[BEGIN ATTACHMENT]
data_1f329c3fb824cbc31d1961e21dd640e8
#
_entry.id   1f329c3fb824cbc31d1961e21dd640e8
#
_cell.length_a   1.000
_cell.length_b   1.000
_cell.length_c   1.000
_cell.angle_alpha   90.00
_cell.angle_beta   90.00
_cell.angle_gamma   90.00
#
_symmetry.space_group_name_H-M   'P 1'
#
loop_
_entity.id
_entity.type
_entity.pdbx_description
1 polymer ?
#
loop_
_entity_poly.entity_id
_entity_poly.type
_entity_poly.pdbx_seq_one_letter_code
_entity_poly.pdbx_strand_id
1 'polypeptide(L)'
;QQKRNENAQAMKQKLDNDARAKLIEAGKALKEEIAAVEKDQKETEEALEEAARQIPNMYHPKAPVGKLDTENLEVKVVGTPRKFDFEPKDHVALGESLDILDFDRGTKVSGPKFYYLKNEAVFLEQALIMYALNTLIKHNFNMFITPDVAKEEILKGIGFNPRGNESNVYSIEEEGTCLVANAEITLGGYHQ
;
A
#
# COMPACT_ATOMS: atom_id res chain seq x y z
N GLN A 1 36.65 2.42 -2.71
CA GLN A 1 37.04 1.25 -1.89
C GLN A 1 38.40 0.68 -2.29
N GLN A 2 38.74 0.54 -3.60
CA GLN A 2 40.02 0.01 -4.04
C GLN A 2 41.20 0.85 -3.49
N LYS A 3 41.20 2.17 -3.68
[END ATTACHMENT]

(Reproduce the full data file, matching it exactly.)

data_1f329c3fb824cbc31d1961e21dd640e8
#
_entry.id   1f329c3fb824cbc31d1961e21dd640e8
#
_cell.length_a   1.000
_cell.length_b   1.000
_cell.length_c   1.000
_cell.angle_alpha   90.00
_cell.angle_beta   90.00
_cell.angle_gamma   90.00
#
_symmetry.space_group_name_H-M   'P 1'
#
loop_
_entity.id
_entity.type
_entity.pdbx_description
1 polymer ?
#
loop_
_entity_poly.entity_id
_entity_poly.type
_entity_poly.pdbx_seq_one_letter_code
_entity_poly.pdbx_strand_id
1 'polypeptide(L)'
;QQKRNENAQAMKQKLDNDARAKLIEAGKALKEEIAAVEKDQKETEEALEEAARQIPNMYHPKAPVGKLDTENLEVKVVGTPRKFDFEPKDHVALGESLDILDFDRGTKVSGPKFYYLKNEAVFLEQALIMYALNTLIKHNFNMFITPDVAKEEILKGIGFNPRGNESNVYSIEEEGTCLVANAEITLGGYHQ
;
A
#
# COMPACT_ATOMS: atom_id res chain seq x y z
N GLN A 1 36.65 2.42 -2.71
CA GLN A 1 37.04 1.25 -1.89
C GLN A 1 38.40 0.68 -2.29
N GLN A 2 38.74 0.54 -3.60
CA GLN A 2 40.02 0.01 -4.04
C GLN A 2 41.20 0.85 -3.49
N LYS A 3 41.20 2.17 -3.68